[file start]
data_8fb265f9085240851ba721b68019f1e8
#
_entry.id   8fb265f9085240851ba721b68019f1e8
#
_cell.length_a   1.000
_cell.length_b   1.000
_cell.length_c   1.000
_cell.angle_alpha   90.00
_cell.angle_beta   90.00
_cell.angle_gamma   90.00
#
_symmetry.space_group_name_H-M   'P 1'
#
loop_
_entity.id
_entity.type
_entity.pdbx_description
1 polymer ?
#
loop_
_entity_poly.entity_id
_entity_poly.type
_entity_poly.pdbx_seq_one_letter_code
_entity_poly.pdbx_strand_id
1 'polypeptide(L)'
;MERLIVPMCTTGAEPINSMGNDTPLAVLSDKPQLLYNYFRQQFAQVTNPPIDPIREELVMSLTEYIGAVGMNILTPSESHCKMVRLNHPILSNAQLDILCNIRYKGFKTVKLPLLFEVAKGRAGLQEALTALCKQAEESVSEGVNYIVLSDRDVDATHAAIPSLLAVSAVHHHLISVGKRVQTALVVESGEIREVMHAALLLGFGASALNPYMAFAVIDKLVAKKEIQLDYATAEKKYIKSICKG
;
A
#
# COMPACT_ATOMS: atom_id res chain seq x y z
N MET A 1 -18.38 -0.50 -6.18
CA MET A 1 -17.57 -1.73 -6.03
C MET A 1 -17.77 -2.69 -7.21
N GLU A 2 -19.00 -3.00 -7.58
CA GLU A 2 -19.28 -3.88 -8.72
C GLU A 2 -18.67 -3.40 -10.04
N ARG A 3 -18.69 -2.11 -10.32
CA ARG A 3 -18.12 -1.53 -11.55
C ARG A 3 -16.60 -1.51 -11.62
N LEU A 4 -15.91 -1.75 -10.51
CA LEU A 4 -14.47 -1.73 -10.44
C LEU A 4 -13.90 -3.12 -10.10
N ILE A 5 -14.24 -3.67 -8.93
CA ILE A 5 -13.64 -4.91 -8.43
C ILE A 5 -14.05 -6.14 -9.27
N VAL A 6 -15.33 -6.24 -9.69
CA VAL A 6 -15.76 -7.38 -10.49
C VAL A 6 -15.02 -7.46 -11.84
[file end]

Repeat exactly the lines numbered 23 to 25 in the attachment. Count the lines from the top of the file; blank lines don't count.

_entity_poly.pdbx_seq_one_letter_code
_entity_poly.pdbx_strand_id
1 'polypeptide(L)'